Costessey oil painting to be bought following successful appeal
An oil painting depicting a Victorian scene in Costessey will be bought by a parish council after a successful appeal to people living in the area.
As reported in the Norwich Evening News on February 7, Costessey Parish Council was hoping to buy the 19th century painting and display it at the Costessey Centre.
After the story appeared, around a dozen people stepped forward with donations to buy the £160 painting, which shows a horse and trap emerging from a stick bridge which used to cross the ford over Longwater Lane.
Small donations from £10 to £20 as well as numerous pledges to buy the painting outright have ensured that the council now has more than enough money to buy it.
At a parish council meeting on Tuesday night, councillors resolved to purchase the painting.
Parish councillor Tim East said: “I’m absolutely delighted that a part of Costessey’s heritage has been preserved for future generations to enjoy and admire.”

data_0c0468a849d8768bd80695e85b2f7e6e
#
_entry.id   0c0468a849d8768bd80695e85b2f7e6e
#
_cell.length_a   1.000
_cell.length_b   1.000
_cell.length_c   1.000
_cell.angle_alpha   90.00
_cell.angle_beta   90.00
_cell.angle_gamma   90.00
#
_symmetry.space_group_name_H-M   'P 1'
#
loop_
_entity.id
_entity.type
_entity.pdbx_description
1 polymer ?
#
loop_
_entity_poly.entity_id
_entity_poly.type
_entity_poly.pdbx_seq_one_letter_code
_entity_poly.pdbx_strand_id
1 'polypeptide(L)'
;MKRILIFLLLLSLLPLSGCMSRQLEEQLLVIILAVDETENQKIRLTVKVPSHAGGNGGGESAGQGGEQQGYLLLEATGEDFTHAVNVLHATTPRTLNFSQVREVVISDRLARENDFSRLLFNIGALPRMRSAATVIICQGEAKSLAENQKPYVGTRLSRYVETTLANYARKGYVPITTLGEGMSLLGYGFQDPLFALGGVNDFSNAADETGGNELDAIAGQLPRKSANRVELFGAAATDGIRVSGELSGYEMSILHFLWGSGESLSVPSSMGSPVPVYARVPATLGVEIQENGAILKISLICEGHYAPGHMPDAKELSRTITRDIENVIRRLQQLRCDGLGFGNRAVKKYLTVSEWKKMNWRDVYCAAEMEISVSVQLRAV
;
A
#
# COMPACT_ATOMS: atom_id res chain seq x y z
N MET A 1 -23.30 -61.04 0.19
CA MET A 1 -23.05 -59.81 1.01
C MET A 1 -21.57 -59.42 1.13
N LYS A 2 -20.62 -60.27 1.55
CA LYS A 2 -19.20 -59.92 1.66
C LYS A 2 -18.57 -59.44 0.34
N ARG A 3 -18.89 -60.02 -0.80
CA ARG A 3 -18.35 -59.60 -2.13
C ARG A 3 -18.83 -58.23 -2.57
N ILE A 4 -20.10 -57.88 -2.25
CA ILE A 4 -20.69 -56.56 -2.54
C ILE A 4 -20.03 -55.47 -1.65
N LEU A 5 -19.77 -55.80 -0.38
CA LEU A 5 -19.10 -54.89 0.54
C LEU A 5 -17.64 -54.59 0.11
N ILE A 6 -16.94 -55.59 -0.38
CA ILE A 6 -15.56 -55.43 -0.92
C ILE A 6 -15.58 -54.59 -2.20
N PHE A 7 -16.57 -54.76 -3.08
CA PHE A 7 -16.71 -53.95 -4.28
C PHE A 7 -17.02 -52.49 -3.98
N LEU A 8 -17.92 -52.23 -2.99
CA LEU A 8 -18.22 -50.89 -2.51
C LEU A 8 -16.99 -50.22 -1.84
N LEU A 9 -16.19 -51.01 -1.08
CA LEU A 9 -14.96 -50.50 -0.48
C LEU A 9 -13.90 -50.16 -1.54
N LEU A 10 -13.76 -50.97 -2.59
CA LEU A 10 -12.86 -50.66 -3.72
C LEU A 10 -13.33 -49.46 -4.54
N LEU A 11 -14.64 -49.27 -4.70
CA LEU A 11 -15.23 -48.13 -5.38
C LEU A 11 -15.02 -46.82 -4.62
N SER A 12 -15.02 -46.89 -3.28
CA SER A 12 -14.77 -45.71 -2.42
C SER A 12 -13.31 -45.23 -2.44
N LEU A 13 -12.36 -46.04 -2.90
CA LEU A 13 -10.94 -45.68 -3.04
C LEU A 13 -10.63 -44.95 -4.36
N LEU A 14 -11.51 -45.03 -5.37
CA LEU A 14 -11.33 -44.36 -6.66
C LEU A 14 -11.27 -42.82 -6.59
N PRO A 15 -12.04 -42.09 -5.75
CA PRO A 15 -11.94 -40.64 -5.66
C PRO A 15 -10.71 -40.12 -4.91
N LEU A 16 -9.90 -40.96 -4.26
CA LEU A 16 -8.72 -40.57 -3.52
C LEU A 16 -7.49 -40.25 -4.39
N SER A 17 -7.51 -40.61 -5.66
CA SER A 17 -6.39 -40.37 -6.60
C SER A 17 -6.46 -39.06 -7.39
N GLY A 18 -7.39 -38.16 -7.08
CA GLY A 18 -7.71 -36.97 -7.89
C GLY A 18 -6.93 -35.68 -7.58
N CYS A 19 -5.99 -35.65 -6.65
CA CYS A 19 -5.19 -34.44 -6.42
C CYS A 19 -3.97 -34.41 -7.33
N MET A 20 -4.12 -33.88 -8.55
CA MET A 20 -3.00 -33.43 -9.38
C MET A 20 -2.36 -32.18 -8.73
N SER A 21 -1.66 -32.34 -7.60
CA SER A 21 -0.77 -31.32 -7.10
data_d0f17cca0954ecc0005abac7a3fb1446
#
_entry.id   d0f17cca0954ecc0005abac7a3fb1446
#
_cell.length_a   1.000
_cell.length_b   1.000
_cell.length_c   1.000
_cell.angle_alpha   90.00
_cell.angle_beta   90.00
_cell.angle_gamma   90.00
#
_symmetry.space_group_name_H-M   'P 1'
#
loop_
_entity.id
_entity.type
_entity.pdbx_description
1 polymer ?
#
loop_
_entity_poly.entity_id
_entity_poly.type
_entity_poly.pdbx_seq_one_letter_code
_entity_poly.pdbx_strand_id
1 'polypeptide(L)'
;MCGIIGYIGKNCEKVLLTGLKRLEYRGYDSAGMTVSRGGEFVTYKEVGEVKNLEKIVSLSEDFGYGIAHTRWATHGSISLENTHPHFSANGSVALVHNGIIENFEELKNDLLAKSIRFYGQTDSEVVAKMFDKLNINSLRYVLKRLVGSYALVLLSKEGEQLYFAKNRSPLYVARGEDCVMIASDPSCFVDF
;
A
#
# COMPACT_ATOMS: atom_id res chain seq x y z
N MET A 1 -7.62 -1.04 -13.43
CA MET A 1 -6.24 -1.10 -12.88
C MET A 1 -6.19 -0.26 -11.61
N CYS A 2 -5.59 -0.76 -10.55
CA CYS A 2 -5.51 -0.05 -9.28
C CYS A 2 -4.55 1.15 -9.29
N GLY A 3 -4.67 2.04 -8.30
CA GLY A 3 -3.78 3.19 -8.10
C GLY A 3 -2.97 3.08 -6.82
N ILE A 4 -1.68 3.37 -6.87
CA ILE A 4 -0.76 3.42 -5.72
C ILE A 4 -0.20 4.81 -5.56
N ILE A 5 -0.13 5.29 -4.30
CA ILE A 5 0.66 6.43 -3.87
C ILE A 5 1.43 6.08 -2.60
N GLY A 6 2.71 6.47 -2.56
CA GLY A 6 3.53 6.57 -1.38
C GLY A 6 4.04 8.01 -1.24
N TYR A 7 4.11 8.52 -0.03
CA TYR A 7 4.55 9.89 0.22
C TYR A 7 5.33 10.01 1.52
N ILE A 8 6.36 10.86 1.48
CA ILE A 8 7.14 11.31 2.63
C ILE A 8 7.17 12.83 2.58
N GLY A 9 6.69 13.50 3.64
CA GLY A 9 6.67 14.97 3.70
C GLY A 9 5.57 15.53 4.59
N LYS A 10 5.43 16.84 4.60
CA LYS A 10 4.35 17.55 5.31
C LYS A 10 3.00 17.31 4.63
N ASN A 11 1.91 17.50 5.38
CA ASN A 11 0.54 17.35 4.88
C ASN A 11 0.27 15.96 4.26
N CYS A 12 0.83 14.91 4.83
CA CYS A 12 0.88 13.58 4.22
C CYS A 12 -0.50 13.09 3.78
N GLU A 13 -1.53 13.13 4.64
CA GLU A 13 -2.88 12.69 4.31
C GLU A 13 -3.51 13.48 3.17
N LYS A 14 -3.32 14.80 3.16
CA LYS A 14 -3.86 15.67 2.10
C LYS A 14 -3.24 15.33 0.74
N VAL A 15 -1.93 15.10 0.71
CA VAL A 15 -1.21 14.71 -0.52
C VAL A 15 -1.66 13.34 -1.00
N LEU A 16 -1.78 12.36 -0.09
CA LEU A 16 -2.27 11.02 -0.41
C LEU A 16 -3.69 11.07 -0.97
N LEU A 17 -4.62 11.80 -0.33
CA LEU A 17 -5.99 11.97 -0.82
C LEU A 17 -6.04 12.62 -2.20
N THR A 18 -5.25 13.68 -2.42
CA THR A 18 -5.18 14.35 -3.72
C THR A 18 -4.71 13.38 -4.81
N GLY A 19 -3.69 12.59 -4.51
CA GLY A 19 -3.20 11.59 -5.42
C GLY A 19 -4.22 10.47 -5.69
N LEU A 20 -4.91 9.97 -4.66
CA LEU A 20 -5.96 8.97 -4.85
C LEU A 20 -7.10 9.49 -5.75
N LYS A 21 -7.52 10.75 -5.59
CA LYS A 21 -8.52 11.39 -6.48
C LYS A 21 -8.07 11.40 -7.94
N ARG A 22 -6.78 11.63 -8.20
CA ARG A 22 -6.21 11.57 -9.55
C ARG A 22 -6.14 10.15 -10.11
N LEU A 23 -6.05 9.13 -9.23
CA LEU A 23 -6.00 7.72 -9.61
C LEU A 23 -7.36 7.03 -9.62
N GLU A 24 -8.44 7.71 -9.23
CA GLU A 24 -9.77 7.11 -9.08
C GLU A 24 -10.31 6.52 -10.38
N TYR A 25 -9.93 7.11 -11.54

And council chairman Vivienne Bell praised the generosity of people in Costessey.
Some of the money will also be used to restore the painting’s frame.
The artwork is thought to date from the late 19th century and was painted by artist Edward Littlewood.
It was offered at a reduced price to the council by a private owner in Surrey.
The painting will now be put on display with the rest of the council’s collection in the Rymarz Gallery at the Costessey Centre on Longwater Lane.
Mr Littlewood was painting in the mid to late 19th Century, and much of his work was done in the Norwich area.
Photos of how the stick bridge looked at the time have also emerged from local historian Brian Gage, 85, who wrote a book about Costessey’s history with his brother Ernest.
Ernest, who died in 2002, collected more than 100 old photos of Costessey for the book including photos of the stick bridge dating from 1880.
•Do you have a story about Costessey? Contact Tom Bristow on 01603 772313.